Brian Epstein needed someone to run the nascent Official Beatles Fan Club. Freda, just 17, got the job.
| Original Score: 3/4
In this charming insider account, Kelly traces her history with the band from the very early days until after their split.
| Original Score: 3.5/4
[A] delightful documentary ...
While the tales of the band's spectacular rise create a genial mood, the film feels superficial.
| Original Score: 2.5/4
[Gives] insight into a rare, innocent time in rock history when a scrap of pillowcase that cradled a mop-top singer or an autographed photo were all fans needed to feel close to their idols.
Although this music documentary has some historic value, it aims to entertain -- and succeeds, largely because its subject is a natural on camera.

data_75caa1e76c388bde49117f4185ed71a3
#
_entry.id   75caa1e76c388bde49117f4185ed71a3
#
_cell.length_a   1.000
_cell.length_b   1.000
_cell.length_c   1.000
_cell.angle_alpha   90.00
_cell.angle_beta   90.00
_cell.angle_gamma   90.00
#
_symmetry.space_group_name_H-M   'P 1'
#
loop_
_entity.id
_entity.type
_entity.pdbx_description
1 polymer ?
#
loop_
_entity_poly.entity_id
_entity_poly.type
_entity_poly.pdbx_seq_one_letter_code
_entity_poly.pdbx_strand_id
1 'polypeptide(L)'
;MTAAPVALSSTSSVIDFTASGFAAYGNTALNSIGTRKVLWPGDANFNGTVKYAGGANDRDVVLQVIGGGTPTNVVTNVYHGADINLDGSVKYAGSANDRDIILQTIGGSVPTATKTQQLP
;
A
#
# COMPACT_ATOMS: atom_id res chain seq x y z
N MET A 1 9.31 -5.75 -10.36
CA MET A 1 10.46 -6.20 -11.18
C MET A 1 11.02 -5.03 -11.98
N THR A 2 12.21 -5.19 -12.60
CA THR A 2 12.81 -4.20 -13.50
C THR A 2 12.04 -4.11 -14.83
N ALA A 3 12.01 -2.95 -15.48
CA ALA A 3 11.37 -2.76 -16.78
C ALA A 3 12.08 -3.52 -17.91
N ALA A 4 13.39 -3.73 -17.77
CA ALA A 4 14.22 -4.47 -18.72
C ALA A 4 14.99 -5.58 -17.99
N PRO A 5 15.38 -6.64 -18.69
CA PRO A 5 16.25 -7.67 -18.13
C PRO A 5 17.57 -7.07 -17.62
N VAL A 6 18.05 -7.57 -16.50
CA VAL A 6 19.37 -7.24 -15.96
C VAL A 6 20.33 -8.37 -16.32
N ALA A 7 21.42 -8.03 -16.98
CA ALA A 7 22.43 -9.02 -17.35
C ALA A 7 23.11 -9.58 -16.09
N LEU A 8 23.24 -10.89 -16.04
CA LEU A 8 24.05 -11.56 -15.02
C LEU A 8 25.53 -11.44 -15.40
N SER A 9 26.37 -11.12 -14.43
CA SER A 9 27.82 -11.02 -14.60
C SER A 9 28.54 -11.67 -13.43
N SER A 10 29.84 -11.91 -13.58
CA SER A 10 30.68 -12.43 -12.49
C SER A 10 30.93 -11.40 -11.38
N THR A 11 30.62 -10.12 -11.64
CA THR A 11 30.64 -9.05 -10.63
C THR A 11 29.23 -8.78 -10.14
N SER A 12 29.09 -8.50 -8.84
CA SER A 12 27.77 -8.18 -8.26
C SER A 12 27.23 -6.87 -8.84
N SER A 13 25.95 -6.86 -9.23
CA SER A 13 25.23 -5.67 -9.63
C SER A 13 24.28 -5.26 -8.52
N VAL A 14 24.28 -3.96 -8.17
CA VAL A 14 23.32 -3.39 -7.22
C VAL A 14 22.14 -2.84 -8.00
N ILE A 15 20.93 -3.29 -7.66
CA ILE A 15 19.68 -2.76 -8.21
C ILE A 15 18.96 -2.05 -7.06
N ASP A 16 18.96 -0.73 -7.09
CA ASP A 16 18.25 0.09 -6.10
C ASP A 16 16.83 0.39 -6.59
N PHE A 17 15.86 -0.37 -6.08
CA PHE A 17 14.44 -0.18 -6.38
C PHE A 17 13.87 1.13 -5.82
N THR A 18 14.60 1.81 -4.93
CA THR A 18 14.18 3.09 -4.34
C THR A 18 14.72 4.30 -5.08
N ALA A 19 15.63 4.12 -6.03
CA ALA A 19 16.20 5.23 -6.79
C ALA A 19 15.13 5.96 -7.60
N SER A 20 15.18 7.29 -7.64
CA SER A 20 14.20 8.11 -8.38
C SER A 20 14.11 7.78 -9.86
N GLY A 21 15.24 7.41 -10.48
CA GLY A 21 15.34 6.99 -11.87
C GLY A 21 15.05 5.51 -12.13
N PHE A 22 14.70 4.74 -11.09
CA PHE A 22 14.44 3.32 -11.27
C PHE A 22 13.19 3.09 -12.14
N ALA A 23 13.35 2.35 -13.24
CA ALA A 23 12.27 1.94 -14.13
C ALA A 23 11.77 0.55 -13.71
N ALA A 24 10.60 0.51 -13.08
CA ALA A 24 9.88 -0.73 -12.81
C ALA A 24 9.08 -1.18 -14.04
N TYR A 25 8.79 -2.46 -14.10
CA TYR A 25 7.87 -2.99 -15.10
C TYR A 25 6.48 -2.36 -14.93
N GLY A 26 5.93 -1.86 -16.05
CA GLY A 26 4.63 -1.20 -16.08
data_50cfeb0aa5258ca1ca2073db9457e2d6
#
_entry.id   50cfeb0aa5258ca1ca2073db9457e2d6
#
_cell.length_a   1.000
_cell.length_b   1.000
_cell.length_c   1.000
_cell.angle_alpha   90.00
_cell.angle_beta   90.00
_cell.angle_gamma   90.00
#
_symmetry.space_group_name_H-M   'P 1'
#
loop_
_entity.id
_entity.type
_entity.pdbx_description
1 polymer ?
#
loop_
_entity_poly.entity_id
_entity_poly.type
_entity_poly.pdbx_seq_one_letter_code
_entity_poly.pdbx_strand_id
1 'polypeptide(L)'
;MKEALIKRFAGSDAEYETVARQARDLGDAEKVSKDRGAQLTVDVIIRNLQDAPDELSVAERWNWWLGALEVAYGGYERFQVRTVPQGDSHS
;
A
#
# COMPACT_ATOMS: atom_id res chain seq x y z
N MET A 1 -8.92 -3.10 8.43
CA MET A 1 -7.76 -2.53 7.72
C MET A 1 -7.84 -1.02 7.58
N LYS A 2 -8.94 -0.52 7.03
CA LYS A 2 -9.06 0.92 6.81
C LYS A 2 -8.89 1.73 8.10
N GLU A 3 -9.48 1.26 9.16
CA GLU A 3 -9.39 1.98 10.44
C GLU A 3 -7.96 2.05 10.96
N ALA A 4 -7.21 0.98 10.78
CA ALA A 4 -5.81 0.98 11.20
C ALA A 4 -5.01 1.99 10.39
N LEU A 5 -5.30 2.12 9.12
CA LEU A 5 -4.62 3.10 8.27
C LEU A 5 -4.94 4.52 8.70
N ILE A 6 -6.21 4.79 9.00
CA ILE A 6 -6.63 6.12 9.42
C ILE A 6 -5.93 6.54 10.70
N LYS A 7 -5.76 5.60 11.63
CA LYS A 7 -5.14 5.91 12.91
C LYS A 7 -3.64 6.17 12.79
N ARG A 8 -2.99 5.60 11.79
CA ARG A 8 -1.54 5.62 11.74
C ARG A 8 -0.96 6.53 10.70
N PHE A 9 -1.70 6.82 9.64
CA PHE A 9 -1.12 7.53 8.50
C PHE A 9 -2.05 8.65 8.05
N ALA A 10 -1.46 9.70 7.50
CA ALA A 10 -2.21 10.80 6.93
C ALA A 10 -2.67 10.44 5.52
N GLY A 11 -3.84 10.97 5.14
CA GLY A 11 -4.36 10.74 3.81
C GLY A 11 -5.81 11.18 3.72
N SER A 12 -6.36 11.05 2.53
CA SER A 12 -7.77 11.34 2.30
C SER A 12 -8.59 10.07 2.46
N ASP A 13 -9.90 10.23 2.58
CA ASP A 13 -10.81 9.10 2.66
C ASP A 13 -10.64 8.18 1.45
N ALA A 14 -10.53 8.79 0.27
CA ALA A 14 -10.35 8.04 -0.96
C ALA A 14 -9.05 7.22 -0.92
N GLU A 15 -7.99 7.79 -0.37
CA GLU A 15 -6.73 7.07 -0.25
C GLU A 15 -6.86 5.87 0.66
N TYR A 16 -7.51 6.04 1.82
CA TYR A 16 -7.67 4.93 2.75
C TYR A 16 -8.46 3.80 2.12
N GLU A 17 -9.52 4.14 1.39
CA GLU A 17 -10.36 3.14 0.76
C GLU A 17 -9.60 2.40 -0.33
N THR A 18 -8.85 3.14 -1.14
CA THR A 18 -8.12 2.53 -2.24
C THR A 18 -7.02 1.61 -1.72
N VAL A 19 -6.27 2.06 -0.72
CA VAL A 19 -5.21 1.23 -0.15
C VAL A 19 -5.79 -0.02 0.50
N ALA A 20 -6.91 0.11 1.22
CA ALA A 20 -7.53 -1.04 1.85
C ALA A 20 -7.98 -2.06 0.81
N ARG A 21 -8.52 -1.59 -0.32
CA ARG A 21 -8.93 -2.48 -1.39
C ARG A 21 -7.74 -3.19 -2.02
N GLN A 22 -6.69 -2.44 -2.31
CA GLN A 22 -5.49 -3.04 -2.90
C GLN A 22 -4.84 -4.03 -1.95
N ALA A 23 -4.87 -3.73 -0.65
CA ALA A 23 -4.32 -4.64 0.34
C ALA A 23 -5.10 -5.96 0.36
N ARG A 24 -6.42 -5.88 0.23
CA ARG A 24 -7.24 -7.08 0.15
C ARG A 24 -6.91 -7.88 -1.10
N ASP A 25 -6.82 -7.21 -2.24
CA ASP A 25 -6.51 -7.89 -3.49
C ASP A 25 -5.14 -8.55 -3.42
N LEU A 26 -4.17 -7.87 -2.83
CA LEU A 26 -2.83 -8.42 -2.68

[A] warmhearted documentary portrait ...
For any hard-core Beatles fan, this is essential stuff - and for anyone who follows pop culture, it's rather bittersweet.
| Original Score: 3/5
The sweet-faced Kelly is a lovely and humble storyteller, and her enduring affection for John, Paul, George and "Richie" is palpable.
We love her, yeah, yeah, yeah.
A generic jaunt down memory lane ...
| Original Score: 2.5/5
Don't look for scoops on Yoko or the band's breakup, but it's hard not to smile at the mop-top nostalgia.
White's revelation-free, nostalgia massage of a film works the archivals with genuine fondness.
A surprisingly satisfying and moving experience.
White's film is a love letter not just to Kelly and the Beatles, but also to postwar working-class Liverpool.
Music documentaries don't get more inessential than Good Ol' Freda, a Kickstarter-funded, not-quite-profile of Freda Kelly, The Beatles' longtime secretary.
| Original Score: C-